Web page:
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My blog is my space to highlight academic work outside of my formal publications. Posts vary from short essays to album reviews to exemplary student work to small sample-digs that I use as warm-ups for my courses. This blog also contains the burgeoning archive of artist interviews that I am collecting for my dissertation, "Writing in the Break."

  • Writer's pictureTyler Bunzey

Digging the Digital Crates: Hip-Hop's Collaborations with Rock n' Roll

Hip-hop has been using rock samples since its party days in the early Bronx, but the first group to really take advantage of rock's aesthetics and put them into a rap context was Run D.M.C. (Rev Run and Darryl D.M.C. McDaniels). The Queens duo used rock as early as their hit single "Rock Box" (1984), which samples a guitar riff by Eddie Martinez who was a famous rock studio musician. However, it wasn't until D.M.C.'s cover of Aerosmith's "Walk This Way" (1986) that hip-hop began to regularly incorporate rock into its samples.

The Beastie Boys came out with "Rock Hard" around the same time as "Rock Box," which featured an uncleared sample of AC/DC's "Black in Black."

Public Enemy's Terminator X and production team The Bomb Squad incorporated rock as part of their signature "Wall of Sound" that was meant to assault the ears of their listeners. Their remix of "Bring the Noise" (1991) featured the thrash metal band "Anthrax" and mixed the track to feature Anthrax's general style.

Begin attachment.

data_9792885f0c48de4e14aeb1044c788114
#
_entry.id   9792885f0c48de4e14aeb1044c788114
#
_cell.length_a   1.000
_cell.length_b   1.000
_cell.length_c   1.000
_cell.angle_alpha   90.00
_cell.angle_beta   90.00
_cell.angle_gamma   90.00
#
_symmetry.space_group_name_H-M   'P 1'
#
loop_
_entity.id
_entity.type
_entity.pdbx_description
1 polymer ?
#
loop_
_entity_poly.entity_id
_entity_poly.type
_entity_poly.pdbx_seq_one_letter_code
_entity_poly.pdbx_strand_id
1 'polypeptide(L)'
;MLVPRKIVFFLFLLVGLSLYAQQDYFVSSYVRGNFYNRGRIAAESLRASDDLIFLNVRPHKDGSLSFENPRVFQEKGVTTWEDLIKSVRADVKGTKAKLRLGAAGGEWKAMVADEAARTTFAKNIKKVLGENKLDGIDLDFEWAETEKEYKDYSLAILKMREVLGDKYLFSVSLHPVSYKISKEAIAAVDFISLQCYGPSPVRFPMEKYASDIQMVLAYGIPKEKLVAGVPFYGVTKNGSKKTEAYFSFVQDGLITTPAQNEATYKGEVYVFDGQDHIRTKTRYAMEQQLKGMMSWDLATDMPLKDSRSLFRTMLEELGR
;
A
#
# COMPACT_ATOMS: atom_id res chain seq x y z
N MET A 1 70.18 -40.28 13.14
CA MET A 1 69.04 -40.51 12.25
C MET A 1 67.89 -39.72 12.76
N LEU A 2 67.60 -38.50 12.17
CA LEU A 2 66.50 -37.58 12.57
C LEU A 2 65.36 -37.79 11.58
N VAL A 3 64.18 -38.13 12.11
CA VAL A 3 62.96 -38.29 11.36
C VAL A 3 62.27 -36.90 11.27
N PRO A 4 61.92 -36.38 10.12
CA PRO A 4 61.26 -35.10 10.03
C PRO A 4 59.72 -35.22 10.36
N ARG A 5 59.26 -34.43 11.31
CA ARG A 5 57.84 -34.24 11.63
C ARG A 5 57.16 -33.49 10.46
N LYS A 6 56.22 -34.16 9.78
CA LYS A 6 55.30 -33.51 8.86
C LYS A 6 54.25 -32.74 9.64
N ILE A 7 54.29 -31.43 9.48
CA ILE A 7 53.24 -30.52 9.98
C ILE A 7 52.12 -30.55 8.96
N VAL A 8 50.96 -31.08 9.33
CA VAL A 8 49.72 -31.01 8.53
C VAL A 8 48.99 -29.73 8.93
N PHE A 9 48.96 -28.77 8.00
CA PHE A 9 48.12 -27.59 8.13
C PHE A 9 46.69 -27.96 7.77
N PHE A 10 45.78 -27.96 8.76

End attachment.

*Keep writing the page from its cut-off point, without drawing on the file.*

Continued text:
Hip-hop/punk rock crossover band featuring MC Ice T (yeah, he did stuff before Law and Order) forwarded rock aesthetics in their controversial protest record "Cop Killer" (1992). This hit was immediately pulled from shelves, Ice T was forced to reissue the album without it, and he attracted the ire of political, cultural, and social leaders like George H.W. Bush, Tipper Gore, and Oprah. Ice T, however, did get one last laugh as he released the single for free in record stores after the controversy.

Some bands began to fuse the two styles completely, like the early 2000s mega-popular rock hop/punk/emo (?) band Linkin Park.

Hip-hop and rap's flirtation with one another began to wane in the 2000s and has never really picked back up. While bands like Twenty One Pilots occasionally use hip-hop's aesthetics, hip-hop and rock went different directions. Rock began to wane in popularity, and hip-hop's aesthetic center moved from NY to the West Coast to the South, which birthed the party rap of the 2000s and trap in the 2010s, two sub-genres whose aesthetics don't really match up with rock's.

However, we haven't even talked about hip-hop sampling rock. These are all explicit collaborations. Looks like we will have to do another sample dig on rap's rock samples soon!

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